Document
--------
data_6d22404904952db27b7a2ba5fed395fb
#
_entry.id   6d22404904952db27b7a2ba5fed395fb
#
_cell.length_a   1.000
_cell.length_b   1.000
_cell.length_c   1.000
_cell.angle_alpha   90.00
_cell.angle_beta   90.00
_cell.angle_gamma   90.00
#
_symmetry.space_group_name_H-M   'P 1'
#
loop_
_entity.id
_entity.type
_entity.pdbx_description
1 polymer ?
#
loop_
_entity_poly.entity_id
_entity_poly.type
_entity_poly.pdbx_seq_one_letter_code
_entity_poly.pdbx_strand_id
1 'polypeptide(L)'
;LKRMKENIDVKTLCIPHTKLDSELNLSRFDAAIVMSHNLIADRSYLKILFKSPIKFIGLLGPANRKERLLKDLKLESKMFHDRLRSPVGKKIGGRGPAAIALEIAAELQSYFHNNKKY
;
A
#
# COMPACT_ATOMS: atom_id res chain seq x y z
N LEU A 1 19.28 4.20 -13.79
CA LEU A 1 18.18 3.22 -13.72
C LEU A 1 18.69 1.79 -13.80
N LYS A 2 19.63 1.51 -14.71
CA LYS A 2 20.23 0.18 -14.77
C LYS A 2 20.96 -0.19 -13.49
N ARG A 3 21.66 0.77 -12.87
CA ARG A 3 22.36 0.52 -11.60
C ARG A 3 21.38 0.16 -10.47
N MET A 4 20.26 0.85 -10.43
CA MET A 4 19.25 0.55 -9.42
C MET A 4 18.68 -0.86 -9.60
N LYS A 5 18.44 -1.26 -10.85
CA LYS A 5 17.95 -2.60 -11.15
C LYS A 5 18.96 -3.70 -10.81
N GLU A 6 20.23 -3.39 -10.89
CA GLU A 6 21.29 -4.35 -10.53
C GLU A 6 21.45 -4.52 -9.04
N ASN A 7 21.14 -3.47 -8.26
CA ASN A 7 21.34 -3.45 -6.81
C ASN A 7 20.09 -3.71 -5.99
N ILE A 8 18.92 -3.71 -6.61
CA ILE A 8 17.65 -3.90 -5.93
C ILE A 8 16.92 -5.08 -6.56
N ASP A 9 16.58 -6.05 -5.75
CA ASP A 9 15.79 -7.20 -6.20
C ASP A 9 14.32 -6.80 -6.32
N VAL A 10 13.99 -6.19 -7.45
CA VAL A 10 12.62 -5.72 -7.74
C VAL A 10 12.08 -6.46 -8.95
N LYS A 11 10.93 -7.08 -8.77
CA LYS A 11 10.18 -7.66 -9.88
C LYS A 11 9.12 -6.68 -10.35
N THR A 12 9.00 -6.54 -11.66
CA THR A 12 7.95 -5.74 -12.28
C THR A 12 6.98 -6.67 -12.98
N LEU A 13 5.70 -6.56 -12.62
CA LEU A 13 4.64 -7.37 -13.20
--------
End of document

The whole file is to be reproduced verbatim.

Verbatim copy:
data_6d22404904952db27b7a2ba5fed395fb
#
_entry.id   6d22404904952db27b7a2ba5fed395fb
#
_cell.length_a   1.000
_cell.length_b   1.000
_cell.length_c   1.000
_cell.angle_alpha   90.00
_cell.angle_beta   90.00
_cell.angle_gamma   90.00
#
_symmetry.space_group_name_H-M   'P 1'
#
loop_
_entity.id
_entity.type
_entity.pdbx_description
1 polymer ?
#
loop_
_entity_poly.entity_id
_entity_poly.type
_entity_poly.pdbx_seq_one_letter_code
_entity_poly.pdbx_strand_id
1 'polypeptide(L)'
;LKRMKENIDVKTLCIPHTKLDSELNLSRFDAAIVMSHNLIADRSYLKILFKSPIKFIGLLGPANRKERLLKDLKLESKMFHDRLRSPVGKKIGGRGPAAIALEIAAELQSYFHNNKKY
;
A
#
# COMPACT_ATOMS: atom_id res chain seq x y z
N LEU A 1 19.28 4.20 -13.79
CA LEU A 1 18.18 3.22 -13.72
C LEU A 1 18.69 1.79 -13.80
N LYS A 2 19.63 1.51 -14.71
CA LYS A 2 20.23 0.18 -14.77
C LYS A 2 20.96 -0.19 -13.49
N ARG A 3 21.66 0.77 -12.87
CA ARG A 3 22.36 0.52 -11.60
C ARG A 3 21.38 0.16 -10.47
N MET A 4 20.26 0.85 -10.43
CA MET A 4 19.25 0.55 -9.42
C MET A 4 18.68 -0.86 -9.60
N LYS A 5 18.44 -1.26 -10.85
CA LYS A 5 17.95 -2.60 -11.15
C LYS A 5 18.96 -3.70 -10.81
N GLU A 6 20.23 -3.39 -10.89
CA GLU A 6 21.29 -4.35 -10.53
C GLU A 6 21.45 -4.52 -9.04
N ASN A 7 21.14 -3.47 -8.26
CA ASN A 7 21.34 -3.45 -6.81
C ASN A 7 20.09 -3.71 -5.99
N ILE A 8 18.92 -3.71 -6.61
CA ILE A 8 17.65 -3.90 -5.93
C ILE A 8 16.92 -5.08 -6.56
N ASP A 9 16.58 -6.05 -5.75
CA ASP A 9 15.79 -7.20 -6.20
C ASP A 9 14.32 -6.80 -6.32
N VAL A 10 13.99 -6.19 -7.45
CA VAL A 10 12.62 -5.72 -7.74
C VAL A 10 12.08 -6.46 -8.95
N LYS A 11 10.93 -7.08 -8.77
CA LYS A 11 10.18 -7.66 -9.88
C LYS A 11 9.12 -6.68 -10.35
N THR A 12 9.00 -6.54 -11.66
CA THR A 12 7.95 -5.74 -12.28
C THR A 12 6.98 -6.67 -12.98
N LEU A 13 5.70 -6.56 -12.62
CA LEU A 13 4.64 -7.37 -13.20